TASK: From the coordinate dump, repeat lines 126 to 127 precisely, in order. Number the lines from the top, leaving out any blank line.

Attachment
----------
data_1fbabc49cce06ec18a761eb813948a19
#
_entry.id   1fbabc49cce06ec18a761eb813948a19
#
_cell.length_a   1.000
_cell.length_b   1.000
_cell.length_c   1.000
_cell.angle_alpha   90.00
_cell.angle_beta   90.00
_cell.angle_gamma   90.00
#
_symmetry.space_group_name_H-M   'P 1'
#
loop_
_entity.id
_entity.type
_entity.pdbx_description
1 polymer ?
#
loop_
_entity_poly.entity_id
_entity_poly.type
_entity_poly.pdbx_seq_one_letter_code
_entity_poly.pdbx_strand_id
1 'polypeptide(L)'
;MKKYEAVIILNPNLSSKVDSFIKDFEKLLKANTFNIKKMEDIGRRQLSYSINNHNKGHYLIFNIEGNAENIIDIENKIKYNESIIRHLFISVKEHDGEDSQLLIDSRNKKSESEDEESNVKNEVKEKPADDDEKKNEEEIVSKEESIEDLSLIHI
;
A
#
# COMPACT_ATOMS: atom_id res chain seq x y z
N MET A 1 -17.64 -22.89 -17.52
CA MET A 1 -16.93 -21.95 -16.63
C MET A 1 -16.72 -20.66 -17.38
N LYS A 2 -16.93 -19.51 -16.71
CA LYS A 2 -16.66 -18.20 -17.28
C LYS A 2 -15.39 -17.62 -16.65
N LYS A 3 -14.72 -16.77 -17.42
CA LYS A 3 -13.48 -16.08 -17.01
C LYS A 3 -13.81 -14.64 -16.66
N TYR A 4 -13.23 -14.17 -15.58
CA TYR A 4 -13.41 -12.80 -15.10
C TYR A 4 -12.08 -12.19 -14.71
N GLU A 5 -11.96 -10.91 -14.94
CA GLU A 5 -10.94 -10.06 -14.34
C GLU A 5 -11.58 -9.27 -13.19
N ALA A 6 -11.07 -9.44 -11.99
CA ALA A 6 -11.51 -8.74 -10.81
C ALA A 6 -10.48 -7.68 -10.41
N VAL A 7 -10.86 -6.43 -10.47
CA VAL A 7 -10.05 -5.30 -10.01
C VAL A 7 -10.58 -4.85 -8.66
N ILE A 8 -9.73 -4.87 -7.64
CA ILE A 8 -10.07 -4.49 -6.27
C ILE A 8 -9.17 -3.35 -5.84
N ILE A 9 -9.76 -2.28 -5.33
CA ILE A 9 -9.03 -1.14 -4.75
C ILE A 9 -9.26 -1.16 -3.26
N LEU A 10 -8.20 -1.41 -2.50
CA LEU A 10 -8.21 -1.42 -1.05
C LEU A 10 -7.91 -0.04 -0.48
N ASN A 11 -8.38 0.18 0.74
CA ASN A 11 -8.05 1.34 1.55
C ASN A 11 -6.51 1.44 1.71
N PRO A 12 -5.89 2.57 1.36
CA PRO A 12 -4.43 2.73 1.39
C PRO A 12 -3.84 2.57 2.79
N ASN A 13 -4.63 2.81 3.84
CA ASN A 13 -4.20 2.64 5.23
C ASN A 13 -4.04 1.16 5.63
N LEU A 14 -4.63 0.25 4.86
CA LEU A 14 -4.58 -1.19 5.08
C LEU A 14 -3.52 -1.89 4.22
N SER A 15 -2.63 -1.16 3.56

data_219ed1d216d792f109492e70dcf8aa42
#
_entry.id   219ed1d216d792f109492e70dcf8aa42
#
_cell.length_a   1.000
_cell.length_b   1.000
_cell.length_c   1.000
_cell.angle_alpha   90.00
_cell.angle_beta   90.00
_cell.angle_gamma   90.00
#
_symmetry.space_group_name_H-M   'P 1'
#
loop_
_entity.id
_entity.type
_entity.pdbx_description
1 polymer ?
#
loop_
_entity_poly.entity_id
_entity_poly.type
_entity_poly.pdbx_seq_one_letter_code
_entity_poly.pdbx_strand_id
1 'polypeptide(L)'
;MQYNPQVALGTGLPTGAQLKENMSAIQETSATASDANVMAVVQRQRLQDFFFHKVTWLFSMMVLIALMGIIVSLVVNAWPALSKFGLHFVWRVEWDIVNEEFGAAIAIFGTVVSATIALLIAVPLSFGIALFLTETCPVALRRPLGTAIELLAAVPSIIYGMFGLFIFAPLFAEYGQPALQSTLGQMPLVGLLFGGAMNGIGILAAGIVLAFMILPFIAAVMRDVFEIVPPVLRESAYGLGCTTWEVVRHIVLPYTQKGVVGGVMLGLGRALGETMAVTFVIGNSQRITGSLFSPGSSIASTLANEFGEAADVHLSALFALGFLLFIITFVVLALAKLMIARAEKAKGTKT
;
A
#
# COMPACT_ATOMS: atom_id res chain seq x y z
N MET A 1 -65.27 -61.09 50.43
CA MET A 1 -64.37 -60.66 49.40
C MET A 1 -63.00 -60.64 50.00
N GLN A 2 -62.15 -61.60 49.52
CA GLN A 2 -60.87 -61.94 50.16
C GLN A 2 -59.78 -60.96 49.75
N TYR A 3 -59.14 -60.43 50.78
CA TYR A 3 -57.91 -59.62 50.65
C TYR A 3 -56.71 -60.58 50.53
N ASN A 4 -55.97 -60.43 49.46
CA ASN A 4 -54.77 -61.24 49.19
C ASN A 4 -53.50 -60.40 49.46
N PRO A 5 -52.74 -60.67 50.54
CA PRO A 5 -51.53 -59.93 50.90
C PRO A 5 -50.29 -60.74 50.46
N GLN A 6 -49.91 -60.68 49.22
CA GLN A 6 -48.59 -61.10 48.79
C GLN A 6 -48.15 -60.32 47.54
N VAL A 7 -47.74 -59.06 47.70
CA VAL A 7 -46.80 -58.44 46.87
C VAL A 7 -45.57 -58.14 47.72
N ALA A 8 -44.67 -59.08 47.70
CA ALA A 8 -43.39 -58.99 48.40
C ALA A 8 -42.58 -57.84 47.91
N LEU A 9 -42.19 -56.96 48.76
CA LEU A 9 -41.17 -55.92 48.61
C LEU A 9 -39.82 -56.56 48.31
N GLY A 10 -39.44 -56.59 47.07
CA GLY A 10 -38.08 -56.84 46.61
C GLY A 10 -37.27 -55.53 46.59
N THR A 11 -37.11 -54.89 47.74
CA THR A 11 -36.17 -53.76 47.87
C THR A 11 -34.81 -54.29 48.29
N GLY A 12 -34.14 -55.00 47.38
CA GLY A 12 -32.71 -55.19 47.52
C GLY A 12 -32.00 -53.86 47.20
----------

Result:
CA ALA A 8 -43.39 -58.99 48.40
C ALA A 8 -42.58 -57.84 47.91